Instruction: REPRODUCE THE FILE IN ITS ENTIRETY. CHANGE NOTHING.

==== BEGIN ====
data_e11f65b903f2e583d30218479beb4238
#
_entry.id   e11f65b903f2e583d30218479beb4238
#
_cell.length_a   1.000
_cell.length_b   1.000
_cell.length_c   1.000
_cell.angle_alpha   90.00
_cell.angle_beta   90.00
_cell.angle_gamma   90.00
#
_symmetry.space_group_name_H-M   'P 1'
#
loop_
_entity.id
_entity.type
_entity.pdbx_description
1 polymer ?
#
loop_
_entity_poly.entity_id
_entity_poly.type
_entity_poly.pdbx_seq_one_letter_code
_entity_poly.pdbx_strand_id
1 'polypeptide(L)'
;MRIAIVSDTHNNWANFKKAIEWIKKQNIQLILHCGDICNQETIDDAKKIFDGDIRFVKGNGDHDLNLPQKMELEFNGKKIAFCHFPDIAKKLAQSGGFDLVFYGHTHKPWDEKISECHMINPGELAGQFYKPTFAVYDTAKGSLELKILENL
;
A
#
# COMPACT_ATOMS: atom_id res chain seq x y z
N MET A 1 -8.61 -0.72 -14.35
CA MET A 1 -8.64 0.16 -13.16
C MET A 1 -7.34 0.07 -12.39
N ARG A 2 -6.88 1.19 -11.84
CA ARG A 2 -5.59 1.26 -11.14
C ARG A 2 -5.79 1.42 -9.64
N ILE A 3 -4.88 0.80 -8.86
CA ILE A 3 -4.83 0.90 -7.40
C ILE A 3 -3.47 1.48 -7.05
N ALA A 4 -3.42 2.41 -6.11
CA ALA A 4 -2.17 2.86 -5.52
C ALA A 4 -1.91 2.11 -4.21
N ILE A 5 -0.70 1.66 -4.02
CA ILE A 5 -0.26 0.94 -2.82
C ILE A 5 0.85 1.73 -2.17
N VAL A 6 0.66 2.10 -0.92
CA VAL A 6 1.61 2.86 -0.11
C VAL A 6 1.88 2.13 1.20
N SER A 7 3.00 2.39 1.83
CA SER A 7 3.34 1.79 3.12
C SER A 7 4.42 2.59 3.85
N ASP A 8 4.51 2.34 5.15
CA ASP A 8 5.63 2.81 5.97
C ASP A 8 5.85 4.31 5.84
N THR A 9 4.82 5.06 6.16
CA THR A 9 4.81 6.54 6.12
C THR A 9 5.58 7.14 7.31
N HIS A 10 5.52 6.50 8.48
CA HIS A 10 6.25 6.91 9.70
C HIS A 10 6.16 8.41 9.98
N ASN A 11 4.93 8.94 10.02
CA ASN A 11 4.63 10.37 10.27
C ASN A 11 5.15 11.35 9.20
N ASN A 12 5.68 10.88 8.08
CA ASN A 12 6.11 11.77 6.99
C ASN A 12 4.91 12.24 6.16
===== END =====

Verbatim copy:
data_e11f65b903f2e583d30218479beb4238
#
_entry.id   e11f65b903f2e583d30218479beb4238
#
_cell.length_a   1.000
_cell.length_b   1.000
_cell.length_c   1.000
_cell.angle_alpha   90.00
_cell.angle_beta   90.00
_cell.angle_gamma   90.00
#
_symmetry.space_group_name_H-M   'P 1'
#
loop_
_entity.id
_entity.type
_entity.pdbx_description
1 polymer ?
#
loop_
_entity_poly.entity_id
_entity_poly.type
_entity_poly.pdbx_seq_one_letter_code
_entity_poly.pdbx_strand_id
1 'polypeptide(L)'
;MRIAIVSDTHNNWANFKKAIEWIKKQNIQLILHCGDICNQETIDDAKKIFDGDIRFVKGNGDHDLNLPQKMELEFNGKKIAFCHFPDIAKKLAQSGGFDLVFYGHTHKPWDEKISECHMINPGELAGQFYKPTFAVYDTAKGSLELKILENL
;
A
#
# COMPACT_ATOMS: atom_id res chain seq x y z
N MET A 1 -8.61 -0.72 -14.35
CA MET A 1 -8.64 0.16 -13.16
C MET A 1 -7.34 0.07 -12.39
N ARG A 2 -6.88 1.19 -11.84
CA ARG A 2 -5.59 1.26 -11.14
C ARG A 2 -5.79 1.42 -9.64
N ILE A 3 -4.88 0.80 -8.86
CA ILE A 3 -4.83 0.90 -7.40
C ILE A 3 -3.47 1.48 -7.05
N ALA A 4 -3.42 2.41 -6.11
CA ALA A 4 -2.17 2.86 -5.52
C ALA A 4 -1.91 2.11 -4.21
N ILE A 5 -0.70 1.66 -4.02
CA ILE A 5 -0.26 0.94 -2.82
C ILE A 5 0.85 1.73 -2.17
N VAL A 6 0.66 2.10 -0.92
CA VAL A 6 1.61 2.86 -0.11
C VAL A 6 1.88 2.13 1.20
N SER A 7 3.00 2.39 1.83
CA SER A 7 3.34 1.79 3.12
C SER A 7 4.42 2.59 3.85
N ASP A 8 4.51 2.34 5.15
CA ASP A 8 5.63 2.81 5.97
C ASP A 8 5.85 4.31 5.84
N THR A 9 4.82 5.06 6.16
CA THR A 9 4.81 6.54 6.12
C THR A 9 5.58 7.14 7.31
N HIS A 10 5.52 6.50 8.48
CA HIS A 10 6.25 6.91 9.70
C HIS A 10 6.16 8.41 9.98
N ASN A 11 4.93 8.94 10.02
CA ASN A 11 4.63 10.37 10.27
C ASN A 11 5.15 11.35 9.20
N ASN A 12 5.68 10.88 8.08
CA ASN A 12 6.11 11.77 6.99
C ASN A 12 4.91 12.24 6.16